fbpx

China-Africa TVET Cooperation builds KsTU lecturers' capacity

BY: Emmanuel Baah
Prof. Zhao Kunming (middle), a Resource Person in Mechanical Engineering, China Education Association for International Exchange, showing the lecturers of the KsTU how the Comprehensive Hydraulic Experiment Device works.
Prof. Zhao Kunming (middle), a Resource Person in Mechanical Engineering, China Education Association for International Exchange, showing the lecturers of the KsTU how the Comprehensive Hydraulic Experiment Device works.

A Lecturer at the Mechanical Engineering Department of the Kumasi Technical University (KsTU), Joseph Kwame Lewballah, has advocated a shared responsibility on the part of stakeholders for the effective implementation of the China-Africa TVET Cooperation Programme.

“It is important that we own the programme to help transform the face of technical and vocational education and training (TVET) for Ghana’s accelerated development,” Mr Lewballah told the Daily Graphic in an interview.

This was on the sidelines of a four-day capacity-building training programme, targeting civil and mechanical engineering lecturers of the KsTU, which was organised by the China Education Association for International Exchange (CEAIE), under its Future of Africa initiative dubbed ‘China-Africa TVET Cooperation Programme’.

The programme exposed the participants, (selected from the Kumasi and Adako-Jachie campuses of the university) to some topics ranging from the introduction and basic operation of numerical control loathe, processing sequence input, milling machine numerical control processing repair to learning about hydraulic components.

Programme areas

They also went through an instrument test run and data analysis, application of basic drawing commands, basic principles of dimensioning, data processing, general car usage precautions, as well as maintenance and repair key points.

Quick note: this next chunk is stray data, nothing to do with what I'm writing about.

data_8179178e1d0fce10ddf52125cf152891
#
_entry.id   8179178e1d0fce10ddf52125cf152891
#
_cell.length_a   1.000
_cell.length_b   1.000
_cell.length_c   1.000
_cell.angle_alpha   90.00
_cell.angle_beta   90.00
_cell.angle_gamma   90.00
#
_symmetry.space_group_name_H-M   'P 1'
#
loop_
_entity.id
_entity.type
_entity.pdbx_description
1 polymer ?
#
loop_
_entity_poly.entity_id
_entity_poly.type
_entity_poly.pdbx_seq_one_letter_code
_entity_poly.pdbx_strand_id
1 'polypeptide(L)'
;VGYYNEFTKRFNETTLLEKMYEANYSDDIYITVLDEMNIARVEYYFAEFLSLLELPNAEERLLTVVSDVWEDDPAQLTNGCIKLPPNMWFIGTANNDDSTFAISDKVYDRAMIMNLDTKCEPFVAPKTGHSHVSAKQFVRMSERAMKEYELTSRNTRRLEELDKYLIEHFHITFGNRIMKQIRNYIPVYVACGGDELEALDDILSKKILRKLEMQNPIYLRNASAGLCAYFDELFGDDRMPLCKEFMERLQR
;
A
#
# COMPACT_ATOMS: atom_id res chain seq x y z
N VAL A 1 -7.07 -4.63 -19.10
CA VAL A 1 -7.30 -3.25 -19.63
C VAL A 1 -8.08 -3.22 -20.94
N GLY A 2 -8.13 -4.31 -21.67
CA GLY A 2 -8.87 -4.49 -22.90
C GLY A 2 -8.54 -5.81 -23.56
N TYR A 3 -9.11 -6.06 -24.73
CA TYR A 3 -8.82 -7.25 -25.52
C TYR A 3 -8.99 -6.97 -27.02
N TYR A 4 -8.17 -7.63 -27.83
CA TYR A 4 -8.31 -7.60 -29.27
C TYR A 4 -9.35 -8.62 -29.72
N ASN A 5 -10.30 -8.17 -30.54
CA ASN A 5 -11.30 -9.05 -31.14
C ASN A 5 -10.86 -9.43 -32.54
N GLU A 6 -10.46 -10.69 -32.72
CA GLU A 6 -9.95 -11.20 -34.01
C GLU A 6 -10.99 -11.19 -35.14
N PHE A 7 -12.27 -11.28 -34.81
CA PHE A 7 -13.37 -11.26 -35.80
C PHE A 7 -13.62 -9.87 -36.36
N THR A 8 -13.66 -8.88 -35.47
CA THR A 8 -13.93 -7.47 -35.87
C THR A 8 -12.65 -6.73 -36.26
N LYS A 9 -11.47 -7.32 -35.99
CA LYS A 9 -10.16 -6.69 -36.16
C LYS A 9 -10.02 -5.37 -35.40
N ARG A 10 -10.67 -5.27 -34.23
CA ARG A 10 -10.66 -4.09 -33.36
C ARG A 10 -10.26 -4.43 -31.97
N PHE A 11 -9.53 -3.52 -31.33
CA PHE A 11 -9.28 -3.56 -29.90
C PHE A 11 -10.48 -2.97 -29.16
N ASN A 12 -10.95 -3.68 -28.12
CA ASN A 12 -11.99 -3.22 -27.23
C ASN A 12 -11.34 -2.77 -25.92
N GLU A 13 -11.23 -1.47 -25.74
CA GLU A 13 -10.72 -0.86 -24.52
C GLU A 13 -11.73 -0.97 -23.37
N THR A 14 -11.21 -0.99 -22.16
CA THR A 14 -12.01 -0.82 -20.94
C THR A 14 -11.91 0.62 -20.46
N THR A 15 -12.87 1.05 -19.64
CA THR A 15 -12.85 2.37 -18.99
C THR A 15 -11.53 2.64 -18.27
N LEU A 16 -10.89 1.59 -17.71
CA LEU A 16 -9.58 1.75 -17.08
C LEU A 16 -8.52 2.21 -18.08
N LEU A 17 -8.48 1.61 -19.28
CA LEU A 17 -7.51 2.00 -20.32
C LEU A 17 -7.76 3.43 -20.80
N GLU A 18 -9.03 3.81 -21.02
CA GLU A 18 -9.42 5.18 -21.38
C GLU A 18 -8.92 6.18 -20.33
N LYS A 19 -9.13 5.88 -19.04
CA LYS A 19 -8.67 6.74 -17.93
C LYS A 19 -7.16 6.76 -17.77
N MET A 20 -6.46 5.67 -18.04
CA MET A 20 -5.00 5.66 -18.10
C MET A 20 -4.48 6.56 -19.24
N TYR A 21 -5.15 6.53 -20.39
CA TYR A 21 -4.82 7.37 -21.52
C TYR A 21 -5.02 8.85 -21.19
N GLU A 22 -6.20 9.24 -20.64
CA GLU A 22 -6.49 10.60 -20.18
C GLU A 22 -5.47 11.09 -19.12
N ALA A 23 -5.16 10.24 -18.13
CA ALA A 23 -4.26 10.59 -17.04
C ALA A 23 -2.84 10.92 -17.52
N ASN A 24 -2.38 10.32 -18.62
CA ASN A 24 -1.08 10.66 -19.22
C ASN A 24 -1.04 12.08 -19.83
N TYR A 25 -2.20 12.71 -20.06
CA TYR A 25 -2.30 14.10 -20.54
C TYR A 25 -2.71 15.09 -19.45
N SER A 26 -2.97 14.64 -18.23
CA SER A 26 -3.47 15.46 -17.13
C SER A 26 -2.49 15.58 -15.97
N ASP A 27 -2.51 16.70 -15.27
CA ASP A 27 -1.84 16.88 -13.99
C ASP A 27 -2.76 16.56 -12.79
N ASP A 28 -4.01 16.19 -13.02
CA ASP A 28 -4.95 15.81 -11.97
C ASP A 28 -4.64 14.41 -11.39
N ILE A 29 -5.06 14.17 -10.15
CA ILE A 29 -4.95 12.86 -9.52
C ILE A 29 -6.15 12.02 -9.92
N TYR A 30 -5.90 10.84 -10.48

Mr Lewballah, the acting Head of the KsTU Mechanical Engineering Department, said the capacity-building programme was apt as it had given the lecturers an insight into the practical needs of their areas of expertise.

Embracing TVET, according to him, had become a necessity for the nation, “if Ghana is to produce the requisite human resource with the right skills and knowledge for the job market”.

The programme, he said, had come at the appropriate time, following the government’s recent inauguration of an ultra-modern mechanical engineering workshop at the Adako-Jachie Campus of the KsTU.

Resource person

A Resource Person for the China Education Association for International Exchange, in an interview with Sean Liu said the China-Africa TVET Cooperation Programme, had the objective of supporting African youth to improve technical and vocational skills.

This would help promote socio-economic growth and development on the continent, as well as enhancing mutual understanding and friendship between China and Africa.

The implementation of the programme is expected to last a total of five to 10 years, depending on the needs and outcomes under the three main categories, including skills training and certification, capacity-building programme for administrators and teachers, as well as applied talents joint teaching programme.